Bradley is a small medieval manor house set amongst woodland and meadows in the valley of the River Lemon about a half mile to the west of Newton Abbot, Devon, England. The house is now in the ownership of the National Trust, Bradley is one of the smaller and less pretentious manor houses of the early fifteenth century, and has the advantage of having a contemporary chapel detached from the main house. The architect may have influenced by Dartington Hall, some six miles to the south. Interesting features include the gatehouse, the interior of the chapel, the fenestration of the east front. The house is one of the most complete medieval manor houses in Devon, much of it is the creation of Richard and Joan Yarde who owned it from 1402. On the walls of a room is preserved a late medieval pattern of stencilled black fleur-de-lys. The great hall is emblazoned with the arms of Elizabeth I. There was a gatehouse until the mid nineteenth century when it was demolished, the woods surrounding the house have been designated as a SSSI, being a fine example of natural limestone woodland. The chapel was consecrated in 1428 and is just 21 ft and it is a simple building with a stone altar, a fine east window, a tiny gallery and the original wagon-shaped braced-collar roof. It was desecrated in the Protestant Reformation and later used in different periods as a house, a billiard room, a dining room. The roof was restored in 1993, the house contains a collection of Pre-Raphaelite art and Arts and Crafts furniture. Flowing past the house is the Bradley Leat which used to water for the manorial mills which were located where the cattle market in Newton Abbot now stands. Bradley was given to the National Trust in 1938 by Mrs A. H. Woolner, daughter of the Egyptologist Cecil Mallaby Firth and her family still live in the house and manage it on the Trusts behalf. Puritans Pit, nearby on the bank of the River Lemon, was used for nonconformist services in the 17th century. The Great Western Railway built a series of 4-6-0 steam locomotives known as the Manor class, locomotive 7802 was named after Bradley Manor and is preserved on the Severn Valley Railway. The Buildings of England — Devon, Bradley information at the National Trust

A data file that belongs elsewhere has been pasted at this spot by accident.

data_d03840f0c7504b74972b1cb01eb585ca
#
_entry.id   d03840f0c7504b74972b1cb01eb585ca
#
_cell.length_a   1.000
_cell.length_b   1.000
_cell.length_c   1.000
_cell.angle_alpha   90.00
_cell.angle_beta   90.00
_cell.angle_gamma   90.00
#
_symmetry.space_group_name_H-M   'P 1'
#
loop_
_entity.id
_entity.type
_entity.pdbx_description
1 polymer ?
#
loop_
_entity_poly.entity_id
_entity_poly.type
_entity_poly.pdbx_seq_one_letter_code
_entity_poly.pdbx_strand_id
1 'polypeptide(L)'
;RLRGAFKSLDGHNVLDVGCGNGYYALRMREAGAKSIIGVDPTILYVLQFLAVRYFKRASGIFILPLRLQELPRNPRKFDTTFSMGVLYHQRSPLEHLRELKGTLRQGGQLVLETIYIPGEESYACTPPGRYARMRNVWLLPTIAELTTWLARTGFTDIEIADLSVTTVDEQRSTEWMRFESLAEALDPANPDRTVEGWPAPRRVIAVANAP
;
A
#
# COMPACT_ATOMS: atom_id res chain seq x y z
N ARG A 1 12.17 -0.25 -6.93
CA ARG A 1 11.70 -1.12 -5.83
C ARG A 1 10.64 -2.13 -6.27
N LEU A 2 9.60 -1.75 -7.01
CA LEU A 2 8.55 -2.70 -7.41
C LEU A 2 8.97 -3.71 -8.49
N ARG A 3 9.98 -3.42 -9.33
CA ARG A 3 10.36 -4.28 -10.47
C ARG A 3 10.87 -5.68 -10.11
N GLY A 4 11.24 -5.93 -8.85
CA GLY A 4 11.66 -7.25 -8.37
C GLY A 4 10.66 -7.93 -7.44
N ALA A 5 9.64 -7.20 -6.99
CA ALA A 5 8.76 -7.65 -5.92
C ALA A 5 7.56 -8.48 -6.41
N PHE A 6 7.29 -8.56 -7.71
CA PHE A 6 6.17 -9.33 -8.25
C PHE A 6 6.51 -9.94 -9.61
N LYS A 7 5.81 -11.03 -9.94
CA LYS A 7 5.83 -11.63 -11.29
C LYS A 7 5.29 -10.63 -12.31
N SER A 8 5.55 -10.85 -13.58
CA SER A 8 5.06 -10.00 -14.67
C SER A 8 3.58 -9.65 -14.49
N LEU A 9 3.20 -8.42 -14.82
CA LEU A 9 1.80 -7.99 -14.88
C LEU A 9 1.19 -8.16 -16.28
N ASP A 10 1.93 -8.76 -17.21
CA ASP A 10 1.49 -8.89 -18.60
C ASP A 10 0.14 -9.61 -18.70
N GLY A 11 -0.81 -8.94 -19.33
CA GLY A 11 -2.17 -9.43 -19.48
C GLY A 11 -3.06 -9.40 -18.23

The east front of Bradley
A distant view of Bradley showing its location in the wooded valley.